Former Egyptian president Mohamed Mursi, the first democratically elected head of state in Egypt’s modern history, died on Monday aged 67 after collapsing in a Cairo court while on trial on espionage charges, authorities said.
Mursi, a top figure in the now-banned Muslim Brotherhood, had been in jail since being toppled by the military in 2013 after barely a year in power following mass protests against his rule.
The public prosecutor said he had collapsed in a defendants’ cage in the courtroom shortly after speaking, and had been pronounced dead in hospital at 4:50pm (1450 GMT). It said initial checks had shown no signs of recent injury on his body.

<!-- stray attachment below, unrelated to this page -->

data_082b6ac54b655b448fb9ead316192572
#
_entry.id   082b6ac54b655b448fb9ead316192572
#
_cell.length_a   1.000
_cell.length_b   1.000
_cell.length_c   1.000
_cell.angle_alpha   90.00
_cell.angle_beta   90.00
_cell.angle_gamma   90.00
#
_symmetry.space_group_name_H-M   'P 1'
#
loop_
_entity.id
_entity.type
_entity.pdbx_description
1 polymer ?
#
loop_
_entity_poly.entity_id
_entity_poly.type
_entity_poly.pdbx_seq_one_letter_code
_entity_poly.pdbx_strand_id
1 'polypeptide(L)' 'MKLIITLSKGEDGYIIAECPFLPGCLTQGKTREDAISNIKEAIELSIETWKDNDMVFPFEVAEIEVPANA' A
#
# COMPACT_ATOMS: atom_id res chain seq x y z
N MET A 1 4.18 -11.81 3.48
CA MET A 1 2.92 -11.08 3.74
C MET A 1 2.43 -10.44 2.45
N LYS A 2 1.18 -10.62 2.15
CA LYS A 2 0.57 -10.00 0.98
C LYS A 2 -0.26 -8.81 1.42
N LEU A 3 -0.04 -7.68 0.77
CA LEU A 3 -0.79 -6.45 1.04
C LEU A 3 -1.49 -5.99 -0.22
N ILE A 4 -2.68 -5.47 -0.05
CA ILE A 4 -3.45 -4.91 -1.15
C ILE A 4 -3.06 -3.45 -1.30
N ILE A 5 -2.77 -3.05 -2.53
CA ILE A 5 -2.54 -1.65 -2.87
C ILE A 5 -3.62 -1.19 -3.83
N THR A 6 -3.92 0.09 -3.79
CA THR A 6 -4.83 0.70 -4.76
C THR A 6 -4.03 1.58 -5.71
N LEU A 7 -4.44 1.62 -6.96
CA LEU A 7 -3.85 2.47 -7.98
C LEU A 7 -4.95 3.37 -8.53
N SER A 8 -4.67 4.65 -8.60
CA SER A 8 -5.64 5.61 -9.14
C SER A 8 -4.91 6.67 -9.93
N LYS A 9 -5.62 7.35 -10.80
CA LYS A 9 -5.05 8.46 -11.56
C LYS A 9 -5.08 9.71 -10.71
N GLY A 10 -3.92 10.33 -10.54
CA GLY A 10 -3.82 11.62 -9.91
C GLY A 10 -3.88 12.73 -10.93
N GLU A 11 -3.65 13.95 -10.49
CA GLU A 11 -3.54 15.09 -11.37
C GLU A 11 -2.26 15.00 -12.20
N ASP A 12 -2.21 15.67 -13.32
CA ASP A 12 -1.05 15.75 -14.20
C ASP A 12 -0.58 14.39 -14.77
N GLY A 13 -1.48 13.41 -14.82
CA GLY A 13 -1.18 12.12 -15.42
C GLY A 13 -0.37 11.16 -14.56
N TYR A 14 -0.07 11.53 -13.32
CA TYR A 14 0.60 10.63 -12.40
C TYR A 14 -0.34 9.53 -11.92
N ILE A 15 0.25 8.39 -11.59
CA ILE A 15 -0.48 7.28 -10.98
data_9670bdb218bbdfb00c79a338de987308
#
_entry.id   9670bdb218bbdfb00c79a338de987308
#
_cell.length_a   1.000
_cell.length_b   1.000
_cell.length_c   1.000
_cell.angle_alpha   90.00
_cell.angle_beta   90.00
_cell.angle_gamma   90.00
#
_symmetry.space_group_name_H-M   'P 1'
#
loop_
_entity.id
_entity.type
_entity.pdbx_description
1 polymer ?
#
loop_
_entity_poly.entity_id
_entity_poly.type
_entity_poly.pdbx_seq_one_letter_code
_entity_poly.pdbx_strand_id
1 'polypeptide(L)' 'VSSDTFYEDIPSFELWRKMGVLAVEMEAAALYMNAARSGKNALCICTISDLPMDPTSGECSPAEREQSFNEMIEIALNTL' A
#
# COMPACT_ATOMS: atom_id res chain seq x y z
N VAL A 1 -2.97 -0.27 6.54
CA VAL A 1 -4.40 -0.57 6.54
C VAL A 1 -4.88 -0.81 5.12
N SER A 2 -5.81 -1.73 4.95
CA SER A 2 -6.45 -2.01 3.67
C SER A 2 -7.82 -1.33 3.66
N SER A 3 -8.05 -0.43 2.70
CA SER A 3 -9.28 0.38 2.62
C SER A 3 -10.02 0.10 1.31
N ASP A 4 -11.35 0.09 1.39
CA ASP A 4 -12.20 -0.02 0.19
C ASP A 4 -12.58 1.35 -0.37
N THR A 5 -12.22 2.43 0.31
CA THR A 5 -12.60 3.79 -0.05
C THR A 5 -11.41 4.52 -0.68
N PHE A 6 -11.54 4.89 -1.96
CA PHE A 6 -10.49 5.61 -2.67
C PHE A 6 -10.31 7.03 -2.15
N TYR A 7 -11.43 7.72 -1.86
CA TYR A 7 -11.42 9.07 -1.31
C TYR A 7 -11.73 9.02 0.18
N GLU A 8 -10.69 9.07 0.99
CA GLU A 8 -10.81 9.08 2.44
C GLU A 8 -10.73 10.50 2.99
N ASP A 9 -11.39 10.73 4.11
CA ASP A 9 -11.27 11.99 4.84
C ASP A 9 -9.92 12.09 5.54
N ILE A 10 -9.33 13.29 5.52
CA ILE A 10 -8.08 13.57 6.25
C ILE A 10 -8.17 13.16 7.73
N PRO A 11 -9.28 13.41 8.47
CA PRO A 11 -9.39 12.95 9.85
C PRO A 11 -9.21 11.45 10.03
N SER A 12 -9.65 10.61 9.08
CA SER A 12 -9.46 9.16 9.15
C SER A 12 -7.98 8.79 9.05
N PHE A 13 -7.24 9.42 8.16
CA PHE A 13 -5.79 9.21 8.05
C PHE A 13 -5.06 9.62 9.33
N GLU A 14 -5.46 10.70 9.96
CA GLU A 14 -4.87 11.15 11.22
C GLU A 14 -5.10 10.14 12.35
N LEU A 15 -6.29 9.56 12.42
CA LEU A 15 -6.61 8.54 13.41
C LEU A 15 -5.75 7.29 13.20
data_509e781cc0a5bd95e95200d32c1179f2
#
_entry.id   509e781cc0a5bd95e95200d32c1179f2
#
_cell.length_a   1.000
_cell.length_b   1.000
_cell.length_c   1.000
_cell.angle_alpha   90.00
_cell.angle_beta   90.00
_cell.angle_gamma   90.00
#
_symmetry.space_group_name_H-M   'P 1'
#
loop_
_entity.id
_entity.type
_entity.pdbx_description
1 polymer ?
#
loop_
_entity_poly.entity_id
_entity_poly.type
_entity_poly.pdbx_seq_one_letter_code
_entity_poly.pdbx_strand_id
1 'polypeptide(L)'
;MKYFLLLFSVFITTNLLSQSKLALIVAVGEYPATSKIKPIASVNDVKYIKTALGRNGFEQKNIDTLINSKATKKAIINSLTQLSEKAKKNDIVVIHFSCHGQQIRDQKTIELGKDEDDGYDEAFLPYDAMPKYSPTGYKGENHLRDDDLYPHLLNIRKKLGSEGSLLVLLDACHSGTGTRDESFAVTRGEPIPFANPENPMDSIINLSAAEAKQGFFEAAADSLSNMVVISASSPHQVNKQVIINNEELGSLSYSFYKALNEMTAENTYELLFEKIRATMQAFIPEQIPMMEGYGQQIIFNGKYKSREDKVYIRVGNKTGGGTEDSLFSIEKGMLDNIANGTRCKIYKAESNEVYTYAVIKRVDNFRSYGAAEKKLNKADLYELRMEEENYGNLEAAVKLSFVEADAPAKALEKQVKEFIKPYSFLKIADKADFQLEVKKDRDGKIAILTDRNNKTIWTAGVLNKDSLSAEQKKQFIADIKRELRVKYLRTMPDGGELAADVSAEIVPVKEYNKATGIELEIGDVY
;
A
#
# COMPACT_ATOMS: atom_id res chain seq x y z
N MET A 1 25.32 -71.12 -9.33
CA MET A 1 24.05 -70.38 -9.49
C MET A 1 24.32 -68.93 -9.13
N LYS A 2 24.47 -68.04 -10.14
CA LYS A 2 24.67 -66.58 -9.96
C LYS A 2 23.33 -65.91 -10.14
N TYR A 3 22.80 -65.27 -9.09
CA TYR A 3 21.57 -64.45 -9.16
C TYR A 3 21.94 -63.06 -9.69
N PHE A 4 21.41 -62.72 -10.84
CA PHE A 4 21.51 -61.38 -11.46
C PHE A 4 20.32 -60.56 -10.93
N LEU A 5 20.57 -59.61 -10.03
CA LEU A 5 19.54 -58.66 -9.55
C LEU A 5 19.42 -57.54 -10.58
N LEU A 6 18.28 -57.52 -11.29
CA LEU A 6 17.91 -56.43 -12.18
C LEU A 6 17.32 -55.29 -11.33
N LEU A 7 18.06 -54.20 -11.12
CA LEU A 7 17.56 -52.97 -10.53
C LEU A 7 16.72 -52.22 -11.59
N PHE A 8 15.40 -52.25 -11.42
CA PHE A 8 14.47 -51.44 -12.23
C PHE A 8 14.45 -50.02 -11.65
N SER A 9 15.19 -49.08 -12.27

Mursi was elected to power in 2012 in Egypt’s first free presidential election, having been thrown into the race at the last moment by the disqualification on a technicality of millionaire businessman Khairat al-Shater, by far the Brotherhood’s preferred choice.
His victory marked a radical break with the military men who had provided every Egyptian leader since the overthrow of the monarchy in 1952.
Mursi promised a moderate Islamist agenda to steer Egypt into a new democratic era where autocracy would be replaced by transparent government.
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